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Home > Publications > International Concrete Abstracts Portal
The International Concrete Abstracts Portal is an ACI led collaboration with leading technical organizations from within the international concrete industry and offers the most comprehensive collection of published concrete abstracts.
Showing 1-5 of 8 Abstracts search results
March 1, 2001
W. H. Dilger and P. Langohr
For long span continuous concrete bridges, haunched box girders are the preferred choice of the structural engineers because they not only look most graceful, but they are also more efficient structurally, and more economical. It is therefore not surprising that the designers of the 12.9 km (8 mile) long Confederation Bridge in Eastern Canada chose the haunched girder configuration for the 43 girders of the 250 m (820 ft) long marine spans as well as 21 girders of the approach spans. In the paper it is demonstrated that the conventional approach to shear design of haunched girders is on the unsafe side. This is so because the compression force, the vertical component of which reduces the shear force in the web, is smaller than the bending moment M, divided by the internal lever arm d,. The relevant equations are derived on the basis of equilibrium in a web with diagonal cracks, sloped at an angle 8. As an example the shear design for the Confederation Bridge is presented.
J. E. Breen
This Symposium honors a man who through a broad range of contributions, clearly carved a worldwide leadership position in the field of Structural Engineering. It is a fitting place to discuss the characteristics of leadership in the formulation of codes of practice and particularly building codes for structural concrete. In our North American democracies, the tradition of developing a clear consensus in support of a proposed change is the rule in formulating concrete design codes. Such a consensus means overwhelming agreement of a committee of strong-willed persons representing a myriad of conflicting interests after consideration and judgment of the merit of every dissenting opinion. In order to obtain such a consensus, code recommendations must not only be technically sound, but they must be practical, workable, and necessary. Above all, they must be patiently and painstakingly presented, defended, revised and re-presented to the committee. Those who shepherd the proposals that ultimately become part of the standards that guide practice and protect the citizenry must be effective leaders.
R. G. Sexsmith
Professor Jim MacGregor began his doctoral studies at the University of Illinois just as his research advisor had become concerned with the safety provisions of the ACI building code. As MacGregor began his teaching and research career at the University of Alberta, developments in the reliability area became suitable for structural applications, especially in providing a basis for load and resistance factors. MacGregor was able to combine his exceptional talents in reinforced concrete behavior and design with the reliability-based code developments. This combination of expertise in reinforced concrete with an interest in safety requirements of codes has resulted in significant advances in the safe and economical design of concrete structures.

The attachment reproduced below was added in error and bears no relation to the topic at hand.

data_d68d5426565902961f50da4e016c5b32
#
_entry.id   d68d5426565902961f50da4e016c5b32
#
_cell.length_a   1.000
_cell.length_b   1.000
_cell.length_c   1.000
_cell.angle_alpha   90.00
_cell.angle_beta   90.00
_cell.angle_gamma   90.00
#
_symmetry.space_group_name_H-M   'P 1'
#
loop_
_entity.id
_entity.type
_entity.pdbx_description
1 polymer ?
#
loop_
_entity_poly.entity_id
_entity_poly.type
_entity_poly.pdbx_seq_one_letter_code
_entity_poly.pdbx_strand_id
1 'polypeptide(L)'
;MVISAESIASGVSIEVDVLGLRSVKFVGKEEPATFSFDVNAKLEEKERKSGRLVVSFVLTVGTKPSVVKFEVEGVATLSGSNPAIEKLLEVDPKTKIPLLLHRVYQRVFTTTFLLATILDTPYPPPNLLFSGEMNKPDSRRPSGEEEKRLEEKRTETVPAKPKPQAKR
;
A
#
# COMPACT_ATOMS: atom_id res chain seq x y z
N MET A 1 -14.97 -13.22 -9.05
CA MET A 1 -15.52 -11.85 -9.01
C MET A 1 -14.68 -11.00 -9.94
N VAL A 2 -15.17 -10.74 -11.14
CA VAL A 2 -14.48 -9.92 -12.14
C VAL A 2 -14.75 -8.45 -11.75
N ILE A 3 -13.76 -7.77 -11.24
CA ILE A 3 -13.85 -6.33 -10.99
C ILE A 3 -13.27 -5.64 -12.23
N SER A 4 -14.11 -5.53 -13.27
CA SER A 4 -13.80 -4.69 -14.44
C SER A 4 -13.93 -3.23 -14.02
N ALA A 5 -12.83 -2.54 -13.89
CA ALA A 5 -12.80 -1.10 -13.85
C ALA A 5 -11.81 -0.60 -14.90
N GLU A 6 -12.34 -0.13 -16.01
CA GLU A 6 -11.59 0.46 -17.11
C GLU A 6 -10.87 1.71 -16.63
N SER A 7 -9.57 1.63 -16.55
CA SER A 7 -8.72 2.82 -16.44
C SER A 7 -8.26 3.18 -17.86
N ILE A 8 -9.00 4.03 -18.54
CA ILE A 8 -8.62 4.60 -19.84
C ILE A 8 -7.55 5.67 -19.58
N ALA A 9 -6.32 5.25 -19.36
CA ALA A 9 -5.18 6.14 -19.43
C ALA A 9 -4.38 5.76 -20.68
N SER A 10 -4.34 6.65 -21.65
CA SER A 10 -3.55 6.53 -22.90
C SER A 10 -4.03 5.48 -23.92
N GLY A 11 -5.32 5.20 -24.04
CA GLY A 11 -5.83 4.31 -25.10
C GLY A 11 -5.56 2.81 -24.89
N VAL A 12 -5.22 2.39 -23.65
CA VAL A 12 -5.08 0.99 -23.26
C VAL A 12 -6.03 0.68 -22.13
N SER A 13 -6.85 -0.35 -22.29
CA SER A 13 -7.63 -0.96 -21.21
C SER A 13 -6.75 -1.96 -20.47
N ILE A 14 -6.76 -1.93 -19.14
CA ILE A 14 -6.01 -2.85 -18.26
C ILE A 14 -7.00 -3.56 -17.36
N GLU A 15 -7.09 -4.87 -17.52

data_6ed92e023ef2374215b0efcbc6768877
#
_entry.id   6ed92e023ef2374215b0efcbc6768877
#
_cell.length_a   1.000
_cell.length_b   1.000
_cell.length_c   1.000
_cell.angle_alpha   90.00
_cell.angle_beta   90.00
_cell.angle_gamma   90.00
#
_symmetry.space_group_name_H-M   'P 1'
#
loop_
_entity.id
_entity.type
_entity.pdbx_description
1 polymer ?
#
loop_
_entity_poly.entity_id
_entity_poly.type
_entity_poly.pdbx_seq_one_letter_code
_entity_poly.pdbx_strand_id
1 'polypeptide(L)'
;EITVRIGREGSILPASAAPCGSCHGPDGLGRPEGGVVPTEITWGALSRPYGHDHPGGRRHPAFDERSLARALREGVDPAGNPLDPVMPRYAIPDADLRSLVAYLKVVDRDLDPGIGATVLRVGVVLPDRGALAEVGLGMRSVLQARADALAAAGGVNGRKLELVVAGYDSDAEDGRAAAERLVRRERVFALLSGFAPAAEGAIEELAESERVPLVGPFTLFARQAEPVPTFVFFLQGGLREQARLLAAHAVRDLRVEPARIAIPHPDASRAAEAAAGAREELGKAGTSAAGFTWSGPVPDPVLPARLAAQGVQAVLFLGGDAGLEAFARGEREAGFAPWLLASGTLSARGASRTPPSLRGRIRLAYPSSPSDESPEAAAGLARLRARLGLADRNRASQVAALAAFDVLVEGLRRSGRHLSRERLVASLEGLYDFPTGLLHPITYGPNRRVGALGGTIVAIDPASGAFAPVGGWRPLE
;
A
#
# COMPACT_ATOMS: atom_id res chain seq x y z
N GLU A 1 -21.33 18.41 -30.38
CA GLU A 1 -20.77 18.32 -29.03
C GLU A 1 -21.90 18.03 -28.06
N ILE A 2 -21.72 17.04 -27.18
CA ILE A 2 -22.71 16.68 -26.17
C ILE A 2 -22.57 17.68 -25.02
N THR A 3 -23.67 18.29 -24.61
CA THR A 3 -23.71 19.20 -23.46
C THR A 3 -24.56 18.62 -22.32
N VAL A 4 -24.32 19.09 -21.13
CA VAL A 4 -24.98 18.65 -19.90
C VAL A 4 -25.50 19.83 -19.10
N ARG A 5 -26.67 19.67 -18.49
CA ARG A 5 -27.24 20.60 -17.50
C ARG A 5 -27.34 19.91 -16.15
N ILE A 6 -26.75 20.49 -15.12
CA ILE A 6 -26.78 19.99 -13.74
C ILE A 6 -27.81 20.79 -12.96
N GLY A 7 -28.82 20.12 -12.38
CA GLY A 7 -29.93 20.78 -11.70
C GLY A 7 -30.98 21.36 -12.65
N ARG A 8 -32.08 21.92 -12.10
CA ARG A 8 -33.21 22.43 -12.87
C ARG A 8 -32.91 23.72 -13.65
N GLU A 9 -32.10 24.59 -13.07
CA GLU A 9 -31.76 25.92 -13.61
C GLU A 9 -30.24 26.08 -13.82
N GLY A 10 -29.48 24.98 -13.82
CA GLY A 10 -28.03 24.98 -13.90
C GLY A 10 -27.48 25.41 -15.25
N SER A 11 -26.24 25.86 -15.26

This paper describes some of the important aspects of code requirements for the design of structural members made with high-strength concrete. The provisions of the 1994 CSA Standard for the Design of Concrete Structures are highlighted. Comparisons are made between the provisions of the 1999 ACI Code and the 1994 CSA Standard. Some aspects of design from the 1990 CEB-FIP Model Code and the 1995 New Zealand Standard are also discussed.
D. M. Rogowsky
The evolution of strut and tie models is reviewed and their characteristics are discussed. From their evolution it is seen that more design effort should be expended on developing a reasonable truss than on refined calculations of nodal stresses and permissible concrete stresses. Strut and tie models are design tools. They allow engineers to put an appropriate amount of material in an appropriate place, and expeditiously demonstrate that there is at least one way for the structure to safely carry the design load. They are not very useful for checking designs. When one is planning the structural analysis, one needs to know if the design will be done on the basis of strut and tie models. Different models may be required for different load cases. Rather than modeling the whole structure, models may be applied to specific regions of a structure. Designs based on strut and tie models may require slightly more reinforcement than designs based on other methods since, in general, the contribution of concrete tensile strength is ignored. Finely tuned empirical equations will use less reinforcement but are restricted by the limits of the test data. Strut and tie models are general rational design tools that do not have such limitations.
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